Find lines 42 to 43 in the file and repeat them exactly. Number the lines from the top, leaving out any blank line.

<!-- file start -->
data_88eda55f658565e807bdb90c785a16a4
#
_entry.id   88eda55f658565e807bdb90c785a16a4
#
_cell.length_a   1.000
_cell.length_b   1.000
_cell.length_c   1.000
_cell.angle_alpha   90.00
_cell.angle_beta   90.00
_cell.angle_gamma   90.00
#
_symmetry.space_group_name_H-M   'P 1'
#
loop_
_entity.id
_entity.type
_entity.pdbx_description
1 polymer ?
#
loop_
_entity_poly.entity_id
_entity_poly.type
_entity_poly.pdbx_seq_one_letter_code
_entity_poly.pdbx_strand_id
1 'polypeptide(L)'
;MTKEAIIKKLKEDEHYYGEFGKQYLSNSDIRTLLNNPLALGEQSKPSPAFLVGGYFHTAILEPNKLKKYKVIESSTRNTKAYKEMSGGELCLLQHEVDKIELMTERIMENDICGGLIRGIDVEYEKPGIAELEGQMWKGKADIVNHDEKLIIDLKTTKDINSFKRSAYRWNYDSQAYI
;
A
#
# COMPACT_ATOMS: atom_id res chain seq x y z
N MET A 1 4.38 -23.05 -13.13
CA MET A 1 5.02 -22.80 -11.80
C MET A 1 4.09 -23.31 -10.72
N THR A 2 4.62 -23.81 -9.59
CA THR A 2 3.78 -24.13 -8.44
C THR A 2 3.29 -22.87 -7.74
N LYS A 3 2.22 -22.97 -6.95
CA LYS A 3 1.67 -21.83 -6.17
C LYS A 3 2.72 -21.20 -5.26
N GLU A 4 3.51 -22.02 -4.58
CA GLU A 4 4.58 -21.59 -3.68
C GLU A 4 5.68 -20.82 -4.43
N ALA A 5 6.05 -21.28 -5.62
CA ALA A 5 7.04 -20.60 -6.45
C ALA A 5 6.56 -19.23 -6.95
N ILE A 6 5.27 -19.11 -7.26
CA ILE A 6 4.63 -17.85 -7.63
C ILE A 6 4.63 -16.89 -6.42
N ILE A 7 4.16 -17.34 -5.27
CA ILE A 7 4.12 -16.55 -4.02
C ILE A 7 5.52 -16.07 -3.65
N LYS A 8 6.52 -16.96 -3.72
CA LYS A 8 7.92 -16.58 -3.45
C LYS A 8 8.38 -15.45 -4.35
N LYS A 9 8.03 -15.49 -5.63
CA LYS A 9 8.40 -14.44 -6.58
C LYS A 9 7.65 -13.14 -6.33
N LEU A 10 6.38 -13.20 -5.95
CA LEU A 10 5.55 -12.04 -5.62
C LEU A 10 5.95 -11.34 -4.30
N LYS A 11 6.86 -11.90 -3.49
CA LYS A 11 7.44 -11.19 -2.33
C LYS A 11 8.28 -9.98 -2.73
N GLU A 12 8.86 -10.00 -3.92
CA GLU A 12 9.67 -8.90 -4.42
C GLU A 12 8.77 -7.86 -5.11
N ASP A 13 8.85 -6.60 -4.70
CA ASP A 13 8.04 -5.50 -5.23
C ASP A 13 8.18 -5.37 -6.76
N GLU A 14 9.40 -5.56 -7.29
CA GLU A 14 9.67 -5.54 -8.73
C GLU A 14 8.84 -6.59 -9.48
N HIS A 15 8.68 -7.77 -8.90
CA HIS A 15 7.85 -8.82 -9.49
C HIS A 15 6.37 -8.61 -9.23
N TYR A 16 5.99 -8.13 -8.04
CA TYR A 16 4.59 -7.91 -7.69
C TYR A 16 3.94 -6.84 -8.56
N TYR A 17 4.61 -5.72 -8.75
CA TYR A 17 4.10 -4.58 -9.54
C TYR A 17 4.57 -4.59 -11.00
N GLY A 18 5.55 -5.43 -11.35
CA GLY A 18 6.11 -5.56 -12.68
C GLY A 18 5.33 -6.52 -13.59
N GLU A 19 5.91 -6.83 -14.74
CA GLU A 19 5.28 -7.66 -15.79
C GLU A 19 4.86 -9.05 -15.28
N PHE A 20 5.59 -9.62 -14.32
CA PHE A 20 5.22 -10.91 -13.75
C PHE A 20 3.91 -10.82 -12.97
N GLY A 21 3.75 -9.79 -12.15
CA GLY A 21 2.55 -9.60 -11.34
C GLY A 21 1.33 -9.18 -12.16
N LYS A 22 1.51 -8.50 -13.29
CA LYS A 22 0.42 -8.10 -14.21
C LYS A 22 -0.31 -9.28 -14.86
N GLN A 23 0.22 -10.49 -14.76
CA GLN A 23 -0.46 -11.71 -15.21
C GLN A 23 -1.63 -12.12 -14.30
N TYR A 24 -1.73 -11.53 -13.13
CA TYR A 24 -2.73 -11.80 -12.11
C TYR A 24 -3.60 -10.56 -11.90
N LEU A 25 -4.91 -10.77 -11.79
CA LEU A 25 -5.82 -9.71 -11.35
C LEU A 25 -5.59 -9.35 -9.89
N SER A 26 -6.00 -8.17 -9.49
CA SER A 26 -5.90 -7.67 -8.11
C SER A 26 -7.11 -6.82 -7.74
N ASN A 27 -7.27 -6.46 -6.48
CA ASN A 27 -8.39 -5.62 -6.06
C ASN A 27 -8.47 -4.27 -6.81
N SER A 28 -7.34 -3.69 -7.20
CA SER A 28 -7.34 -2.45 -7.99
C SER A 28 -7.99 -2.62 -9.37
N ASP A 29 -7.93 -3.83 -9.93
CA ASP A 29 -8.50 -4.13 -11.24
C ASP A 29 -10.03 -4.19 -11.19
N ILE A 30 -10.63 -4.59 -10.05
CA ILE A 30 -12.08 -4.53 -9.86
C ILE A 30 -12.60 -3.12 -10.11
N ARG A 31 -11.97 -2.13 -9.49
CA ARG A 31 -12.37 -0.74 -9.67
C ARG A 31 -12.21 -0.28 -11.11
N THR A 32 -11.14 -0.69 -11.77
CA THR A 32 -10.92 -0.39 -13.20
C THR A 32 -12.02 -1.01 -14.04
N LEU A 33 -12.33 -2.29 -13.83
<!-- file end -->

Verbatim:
C GLU A 4 5.68 -20.82 -4.43
N ALA A 5 6.05 -21.28 -5.62